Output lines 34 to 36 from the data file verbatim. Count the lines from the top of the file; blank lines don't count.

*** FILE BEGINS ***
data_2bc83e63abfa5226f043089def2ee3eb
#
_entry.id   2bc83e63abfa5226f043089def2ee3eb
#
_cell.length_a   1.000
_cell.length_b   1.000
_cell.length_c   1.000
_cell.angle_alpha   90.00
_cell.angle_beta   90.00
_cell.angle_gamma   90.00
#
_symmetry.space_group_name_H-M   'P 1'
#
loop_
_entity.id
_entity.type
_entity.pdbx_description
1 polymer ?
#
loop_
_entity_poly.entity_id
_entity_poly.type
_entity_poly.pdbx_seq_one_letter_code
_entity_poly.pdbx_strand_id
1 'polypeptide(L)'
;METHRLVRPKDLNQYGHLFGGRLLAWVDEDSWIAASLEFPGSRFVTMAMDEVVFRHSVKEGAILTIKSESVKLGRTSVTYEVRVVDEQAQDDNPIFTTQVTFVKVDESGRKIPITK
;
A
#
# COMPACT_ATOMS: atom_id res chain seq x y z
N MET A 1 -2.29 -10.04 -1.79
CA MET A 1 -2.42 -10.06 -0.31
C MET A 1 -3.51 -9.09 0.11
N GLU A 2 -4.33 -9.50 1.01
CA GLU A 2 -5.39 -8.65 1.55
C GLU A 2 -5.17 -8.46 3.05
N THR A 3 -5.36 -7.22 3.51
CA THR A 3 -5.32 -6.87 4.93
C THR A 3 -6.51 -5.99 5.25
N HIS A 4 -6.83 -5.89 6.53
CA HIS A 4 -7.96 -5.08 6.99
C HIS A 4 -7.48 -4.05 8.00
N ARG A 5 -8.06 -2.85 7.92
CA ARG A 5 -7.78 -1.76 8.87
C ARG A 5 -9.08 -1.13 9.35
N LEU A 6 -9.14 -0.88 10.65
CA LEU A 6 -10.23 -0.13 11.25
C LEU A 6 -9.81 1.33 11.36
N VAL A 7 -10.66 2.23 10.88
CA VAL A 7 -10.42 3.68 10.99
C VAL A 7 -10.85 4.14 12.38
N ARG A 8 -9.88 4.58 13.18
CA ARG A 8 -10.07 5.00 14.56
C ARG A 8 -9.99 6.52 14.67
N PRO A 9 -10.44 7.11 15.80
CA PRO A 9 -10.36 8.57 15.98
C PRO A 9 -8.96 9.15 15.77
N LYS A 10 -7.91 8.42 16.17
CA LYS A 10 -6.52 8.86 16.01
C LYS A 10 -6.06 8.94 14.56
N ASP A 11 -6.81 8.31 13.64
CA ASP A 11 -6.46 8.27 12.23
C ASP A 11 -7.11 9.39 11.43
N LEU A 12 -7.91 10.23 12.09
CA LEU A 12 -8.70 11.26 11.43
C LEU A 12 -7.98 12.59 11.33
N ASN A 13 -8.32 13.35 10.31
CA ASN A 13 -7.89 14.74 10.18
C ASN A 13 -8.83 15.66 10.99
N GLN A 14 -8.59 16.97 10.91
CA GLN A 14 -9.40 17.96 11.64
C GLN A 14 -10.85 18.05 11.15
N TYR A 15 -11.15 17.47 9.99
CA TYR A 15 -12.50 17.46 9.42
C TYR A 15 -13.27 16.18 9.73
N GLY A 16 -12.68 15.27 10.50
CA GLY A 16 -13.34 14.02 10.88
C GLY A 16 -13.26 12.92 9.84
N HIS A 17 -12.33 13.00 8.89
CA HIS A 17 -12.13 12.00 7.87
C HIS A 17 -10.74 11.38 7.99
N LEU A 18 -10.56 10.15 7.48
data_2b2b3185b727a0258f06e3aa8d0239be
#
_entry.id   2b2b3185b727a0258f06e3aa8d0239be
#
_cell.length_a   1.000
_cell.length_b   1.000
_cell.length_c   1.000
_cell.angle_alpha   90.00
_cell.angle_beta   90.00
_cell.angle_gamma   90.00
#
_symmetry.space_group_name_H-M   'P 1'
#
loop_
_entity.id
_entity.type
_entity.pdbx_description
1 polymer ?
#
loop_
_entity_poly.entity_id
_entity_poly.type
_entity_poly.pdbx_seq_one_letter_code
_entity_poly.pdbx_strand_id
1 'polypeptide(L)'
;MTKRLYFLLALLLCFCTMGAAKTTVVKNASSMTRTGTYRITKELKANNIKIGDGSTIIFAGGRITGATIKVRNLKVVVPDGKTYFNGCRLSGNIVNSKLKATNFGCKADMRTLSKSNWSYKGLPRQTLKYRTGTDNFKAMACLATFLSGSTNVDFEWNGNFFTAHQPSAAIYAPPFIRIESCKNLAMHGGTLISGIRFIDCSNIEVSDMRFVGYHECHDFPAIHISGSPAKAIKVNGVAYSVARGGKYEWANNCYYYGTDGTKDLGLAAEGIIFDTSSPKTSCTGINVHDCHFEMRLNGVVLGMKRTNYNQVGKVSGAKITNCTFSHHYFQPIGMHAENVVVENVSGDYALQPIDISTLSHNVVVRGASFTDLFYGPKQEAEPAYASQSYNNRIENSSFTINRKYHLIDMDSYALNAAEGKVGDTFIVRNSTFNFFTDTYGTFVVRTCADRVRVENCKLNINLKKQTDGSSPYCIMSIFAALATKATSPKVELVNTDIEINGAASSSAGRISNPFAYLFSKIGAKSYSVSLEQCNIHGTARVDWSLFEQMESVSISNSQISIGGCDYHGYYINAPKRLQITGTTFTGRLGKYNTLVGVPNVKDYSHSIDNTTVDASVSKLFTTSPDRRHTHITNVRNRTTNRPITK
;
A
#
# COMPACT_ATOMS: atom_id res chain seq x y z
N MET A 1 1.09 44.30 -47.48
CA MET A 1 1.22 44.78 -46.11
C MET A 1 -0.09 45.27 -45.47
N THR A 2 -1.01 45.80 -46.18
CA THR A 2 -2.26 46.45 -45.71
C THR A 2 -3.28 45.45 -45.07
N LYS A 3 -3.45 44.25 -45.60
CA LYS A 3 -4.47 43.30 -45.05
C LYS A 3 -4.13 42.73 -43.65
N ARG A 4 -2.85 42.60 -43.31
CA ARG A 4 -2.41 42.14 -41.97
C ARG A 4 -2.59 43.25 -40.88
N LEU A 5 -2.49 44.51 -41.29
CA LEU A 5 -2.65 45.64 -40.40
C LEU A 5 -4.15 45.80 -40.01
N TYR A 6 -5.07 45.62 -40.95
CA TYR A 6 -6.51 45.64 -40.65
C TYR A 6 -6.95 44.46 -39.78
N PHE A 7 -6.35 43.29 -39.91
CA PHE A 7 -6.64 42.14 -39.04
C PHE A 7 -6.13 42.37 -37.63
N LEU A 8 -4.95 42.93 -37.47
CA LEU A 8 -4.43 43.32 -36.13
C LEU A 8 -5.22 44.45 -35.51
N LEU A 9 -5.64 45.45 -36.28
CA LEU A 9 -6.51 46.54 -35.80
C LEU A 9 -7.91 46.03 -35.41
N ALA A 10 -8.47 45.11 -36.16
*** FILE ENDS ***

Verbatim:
N GLU A 2 -4.33 -9.50 1.01
CA GLU A 2 -5.39 -8.65 1.55
C GLU A 2 -5.17 -8.46 3.05